Jan Fisher’s Three Male Hula Dancers is complemented by another sculpture on the property, Three Female Hula Dancers as well as other bronzes of Polynesian men and women throughout the resort.
Art with a History
18 bronze sculptures created by French cubist Fernand Léger are also core pieces in the collection and according to Michael Gilbert are probably the most historically significant. La Branche was created in tribute to philanthropist Abby Rockefeller who commissioned him to do some paintings when he first came to the United States from Europe, the start of his lucrative career.
Art and Water
The first thing I heard in the mornings when I awoke and the last before I fell asleep was the sound of the ocean, waves gently lapping at the shore. In fact, Grand Wailea was designed so that water is heard everywhere throughout the resort. No matter where you are, you will hear water from the ocean, the fountains or the babbling brooks — part of the DNA. As such, many of the works are found around and in the water, including Herb Kane’s Child Mermaid with Shell at Humuhumunukunukuapua’a (Hawaiian for pig-snouted triggerfish, the state fish of Hawaii) Restaurant.
The painting below, Water, is by artist Zhou Ling whose other paintings in the resort include Hawaiian Aloha, Moon, and Fire.
Koi as Art
As water is one of the key integrated design elements of Grand Wailea, the exquisite koi in the Grand Wailea’s ponds are works of living art in themselves. I learned that koi are collected as art and a single fish can sell for as much as $50,000.
The Art of Glass
Each of the stained glass panels by Yvonne Cheng in the chapel at Grand Wailea depict different aspects of Hawaiian life. Three Murano glass chandeliers in 17th century French design also adorn the chapel. One is visible in the photo below.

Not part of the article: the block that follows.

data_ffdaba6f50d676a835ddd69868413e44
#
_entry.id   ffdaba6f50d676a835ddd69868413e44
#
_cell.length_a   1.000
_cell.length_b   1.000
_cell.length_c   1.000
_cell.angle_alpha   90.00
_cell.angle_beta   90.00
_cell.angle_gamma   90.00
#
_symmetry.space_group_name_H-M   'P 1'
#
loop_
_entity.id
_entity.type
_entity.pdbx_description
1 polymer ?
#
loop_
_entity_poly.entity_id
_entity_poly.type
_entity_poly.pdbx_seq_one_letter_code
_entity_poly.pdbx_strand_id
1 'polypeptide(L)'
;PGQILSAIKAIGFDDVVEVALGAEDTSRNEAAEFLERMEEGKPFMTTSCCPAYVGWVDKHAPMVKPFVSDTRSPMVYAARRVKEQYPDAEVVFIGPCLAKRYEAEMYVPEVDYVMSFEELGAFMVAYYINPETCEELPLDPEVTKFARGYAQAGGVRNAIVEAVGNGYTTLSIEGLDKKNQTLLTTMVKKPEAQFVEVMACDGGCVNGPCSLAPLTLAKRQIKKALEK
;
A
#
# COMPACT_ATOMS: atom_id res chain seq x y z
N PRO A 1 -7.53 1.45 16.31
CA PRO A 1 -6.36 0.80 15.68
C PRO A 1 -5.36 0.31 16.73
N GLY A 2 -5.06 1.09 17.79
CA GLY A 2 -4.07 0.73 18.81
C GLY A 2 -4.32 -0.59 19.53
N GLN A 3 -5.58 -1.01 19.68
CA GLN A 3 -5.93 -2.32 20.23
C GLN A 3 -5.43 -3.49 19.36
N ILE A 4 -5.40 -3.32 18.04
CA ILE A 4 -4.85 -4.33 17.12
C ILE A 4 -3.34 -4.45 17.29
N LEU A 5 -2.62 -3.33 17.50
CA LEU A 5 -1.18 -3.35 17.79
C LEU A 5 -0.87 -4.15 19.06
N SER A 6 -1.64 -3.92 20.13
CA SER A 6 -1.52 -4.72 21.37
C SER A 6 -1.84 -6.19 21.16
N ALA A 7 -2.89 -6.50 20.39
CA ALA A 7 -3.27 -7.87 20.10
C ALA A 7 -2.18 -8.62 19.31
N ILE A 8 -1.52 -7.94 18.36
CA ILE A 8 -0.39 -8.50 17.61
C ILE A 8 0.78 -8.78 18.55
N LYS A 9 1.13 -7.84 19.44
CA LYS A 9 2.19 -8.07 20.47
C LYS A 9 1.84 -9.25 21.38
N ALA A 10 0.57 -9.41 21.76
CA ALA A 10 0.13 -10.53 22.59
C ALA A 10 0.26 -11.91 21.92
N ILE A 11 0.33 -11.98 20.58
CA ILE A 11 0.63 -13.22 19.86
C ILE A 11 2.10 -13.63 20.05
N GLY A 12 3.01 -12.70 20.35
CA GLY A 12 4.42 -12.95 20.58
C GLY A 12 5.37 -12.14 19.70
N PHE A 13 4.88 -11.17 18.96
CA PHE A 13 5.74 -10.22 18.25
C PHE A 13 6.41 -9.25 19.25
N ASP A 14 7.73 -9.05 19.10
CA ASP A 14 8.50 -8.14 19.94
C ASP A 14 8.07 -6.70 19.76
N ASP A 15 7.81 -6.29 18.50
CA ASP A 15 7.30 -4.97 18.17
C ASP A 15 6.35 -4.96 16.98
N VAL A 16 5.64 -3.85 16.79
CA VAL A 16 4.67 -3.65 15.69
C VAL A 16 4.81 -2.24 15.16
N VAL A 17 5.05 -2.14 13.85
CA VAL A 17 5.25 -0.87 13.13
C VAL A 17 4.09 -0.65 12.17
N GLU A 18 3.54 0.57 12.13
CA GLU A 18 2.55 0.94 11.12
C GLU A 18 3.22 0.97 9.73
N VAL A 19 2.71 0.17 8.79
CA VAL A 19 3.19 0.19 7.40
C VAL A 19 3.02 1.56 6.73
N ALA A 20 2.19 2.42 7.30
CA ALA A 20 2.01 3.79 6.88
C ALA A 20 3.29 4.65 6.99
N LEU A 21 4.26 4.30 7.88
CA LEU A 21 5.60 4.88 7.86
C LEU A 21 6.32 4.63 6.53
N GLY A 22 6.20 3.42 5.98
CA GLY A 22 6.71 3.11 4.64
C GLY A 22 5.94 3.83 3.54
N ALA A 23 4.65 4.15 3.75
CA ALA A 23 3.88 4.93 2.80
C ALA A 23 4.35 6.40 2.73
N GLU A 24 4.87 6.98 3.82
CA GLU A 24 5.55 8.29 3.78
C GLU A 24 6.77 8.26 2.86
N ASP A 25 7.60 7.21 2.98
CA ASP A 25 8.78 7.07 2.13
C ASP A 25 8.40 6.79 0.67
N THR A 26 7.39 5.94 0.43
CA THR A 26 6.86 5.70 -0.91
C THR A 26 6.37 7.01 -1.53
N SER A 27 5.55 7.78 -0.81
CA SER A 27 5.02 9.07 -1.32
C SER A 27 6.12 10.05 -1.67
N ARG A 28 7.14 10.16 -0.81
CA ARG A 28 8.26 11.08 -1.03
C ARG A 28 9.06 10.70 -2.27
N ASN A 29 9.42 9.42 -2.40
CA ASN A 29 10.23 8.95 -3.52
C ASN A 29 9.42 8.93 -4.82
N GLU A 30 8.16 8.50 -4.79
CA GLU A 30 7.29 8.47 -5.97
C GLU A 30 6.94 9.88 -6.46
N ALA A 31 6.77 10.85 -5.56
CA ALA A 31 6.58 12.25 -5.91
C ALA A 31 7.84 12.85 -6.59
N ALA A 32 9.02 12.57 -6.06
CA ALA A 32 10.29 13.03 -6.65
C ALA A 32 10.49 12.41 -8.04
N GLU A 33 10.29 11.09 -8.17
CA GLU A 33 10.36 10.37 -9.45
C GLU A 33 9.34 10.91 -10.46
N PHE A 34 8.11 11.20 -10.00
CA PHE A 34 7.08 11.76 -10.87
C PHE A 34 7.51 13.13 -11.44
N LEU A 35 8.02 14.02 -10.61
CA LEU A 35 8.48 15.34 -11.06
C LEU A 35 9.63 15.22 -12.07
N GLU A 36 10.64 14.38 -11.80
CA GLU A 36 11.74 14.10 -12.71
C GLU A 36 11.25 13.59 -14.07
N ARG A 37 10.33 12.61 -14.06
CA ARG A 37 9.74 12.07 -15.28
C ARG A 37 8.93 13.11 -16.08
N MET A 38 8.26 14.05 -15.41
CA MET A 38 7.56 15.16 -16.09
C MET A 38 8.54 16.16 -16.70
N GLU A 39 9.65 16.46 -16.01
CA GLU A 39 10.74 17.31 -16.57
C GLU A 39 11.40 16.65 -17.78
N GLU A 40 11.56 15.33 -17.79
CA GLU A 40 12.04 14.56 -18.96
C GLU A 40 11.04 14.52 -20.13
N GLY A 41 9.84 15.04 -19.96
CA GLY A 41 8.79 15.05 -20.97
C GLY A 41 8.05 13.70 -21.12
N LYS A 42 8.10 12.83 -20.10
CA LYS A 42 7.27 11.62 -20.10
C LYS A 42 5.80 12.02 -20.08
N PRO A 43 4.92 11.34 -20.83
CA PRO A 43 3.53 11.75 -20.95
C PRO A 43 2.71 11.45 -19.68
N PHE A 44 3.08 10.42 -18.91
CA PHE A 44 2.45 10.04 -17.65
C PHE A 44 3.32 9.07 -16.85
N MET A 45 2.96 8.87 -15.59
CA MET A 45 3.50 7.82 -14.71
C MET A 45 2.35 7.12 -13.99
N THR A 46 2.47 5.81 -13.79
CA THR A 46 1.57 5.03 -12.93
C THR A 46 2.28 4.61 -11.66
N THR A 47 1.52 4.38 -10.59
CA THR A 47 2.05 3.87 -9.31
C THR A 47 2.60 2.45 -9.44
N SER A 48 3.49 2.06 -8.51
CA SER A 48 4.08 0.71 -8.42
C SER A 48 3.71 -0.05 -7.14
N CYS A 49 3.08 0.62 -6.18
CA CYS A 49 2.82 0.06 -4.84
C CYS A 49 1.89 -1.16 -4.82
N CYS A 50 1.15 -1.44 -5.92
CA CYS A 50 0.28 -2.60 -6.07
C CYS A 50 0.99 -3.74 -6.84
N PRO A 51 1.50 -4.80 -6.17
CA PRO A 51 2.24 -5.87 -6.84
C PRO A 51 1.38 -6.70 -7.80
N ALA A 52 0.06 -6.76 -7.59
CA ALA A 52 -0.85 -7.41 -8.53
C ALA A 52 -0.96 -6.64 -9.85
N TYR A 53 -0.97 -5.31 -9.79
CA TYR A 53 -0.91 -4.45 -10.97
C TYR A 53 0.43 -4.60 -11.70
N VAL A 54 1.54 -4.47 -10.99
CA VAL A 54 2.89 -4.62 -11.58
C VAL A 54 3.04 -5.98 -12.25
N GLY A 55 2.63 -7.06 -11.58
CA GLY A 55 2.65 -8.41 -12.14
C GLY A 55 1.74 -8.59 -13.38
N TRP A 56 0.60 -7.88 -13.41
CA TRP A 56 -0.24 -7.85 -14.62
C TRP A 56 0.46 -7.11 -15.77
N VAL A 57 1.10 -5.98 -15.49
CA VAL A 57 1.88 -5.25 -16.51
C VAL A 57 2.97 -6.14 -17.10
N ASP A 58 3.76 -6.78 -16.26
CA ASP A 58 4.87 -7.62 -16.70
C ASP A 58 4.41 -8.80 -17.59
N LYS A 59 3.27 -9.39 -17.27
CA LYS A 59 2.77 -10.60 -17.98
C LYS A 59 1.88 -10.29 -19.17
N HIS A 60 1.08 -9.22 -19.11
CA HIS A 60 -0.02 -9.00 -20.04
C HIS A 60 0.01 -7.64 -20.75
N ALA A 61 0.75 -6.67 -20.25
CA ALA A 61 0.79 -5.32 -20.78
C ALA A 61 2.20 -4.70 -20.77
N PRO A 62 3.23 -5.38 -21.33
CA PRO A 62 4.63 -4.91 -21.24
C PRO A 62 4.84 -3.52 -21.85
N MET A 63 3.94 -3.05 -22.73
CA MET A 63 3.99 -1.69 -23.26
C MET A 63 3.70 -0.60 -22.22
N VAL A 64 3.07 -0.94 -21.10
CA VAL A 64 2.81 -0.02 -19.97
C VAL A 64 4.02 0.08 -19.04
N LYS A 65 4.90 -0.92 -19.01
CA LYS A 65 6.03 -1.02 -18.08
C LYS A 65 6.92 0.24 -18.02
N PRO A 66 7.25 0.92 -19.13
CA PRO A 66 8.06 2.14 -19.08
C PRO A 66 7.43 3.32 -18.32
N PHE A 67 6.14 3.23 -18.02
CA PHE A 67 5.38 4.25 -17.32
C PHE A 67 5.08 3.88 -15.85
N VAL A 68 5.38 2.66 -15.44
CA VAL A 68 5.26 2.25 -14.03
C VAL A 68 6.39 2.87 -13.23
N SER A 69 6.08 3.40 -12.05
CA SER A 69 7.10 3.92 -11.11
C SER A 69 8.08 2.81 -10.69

And the exquisite glass collection continues in the NaPua Gallery where renowned artist Dale Chihuly’s Ocean Waves compels you to step inside. Made of 135 pieces of hand-blown multi-colored glass, it represents the oceans of the world. The gallery has a library room where art enthusiasts can relax and peruse a wide collection of art books.
As you stroll along the meandering path among the palm trees and tropical flowers, you may also come across some unexpected art such as this sculpture by Jan Fisher of a half man and half boar creature purposely hidden among the flora so it seems real. I won’t tell you the location so you can be surprised, too.
Building as Art
Sekiguchi was also influential in other hotel features, such as deciding to have the main shape of the main hotel structure to be that of a turtle emerging from the sea. Seen from the air, you can make out the shape of a turtle — the intended effect is that the turtle has emerged from the ocean and headed toward Hana, represented by rocks and a waterfall at the hotel entrance.
Art is everywhere at the Grand Wailea from the major overall design of the building and grounds to the individual works of art in the collection, many of them capturing the essence of the Hawaiian spirit.
If you go:
A complimentary tour of the Art Collection is available to the public on Tuesdays and Fridays at 10 am at NaPua Gallery. There is also an Artists in Residence program in the lobby on Tuesdays and Fridays from 9-2 when selected artists display and sell their works.
For more information: Grand Wailea, A Waldorf Astoria Resort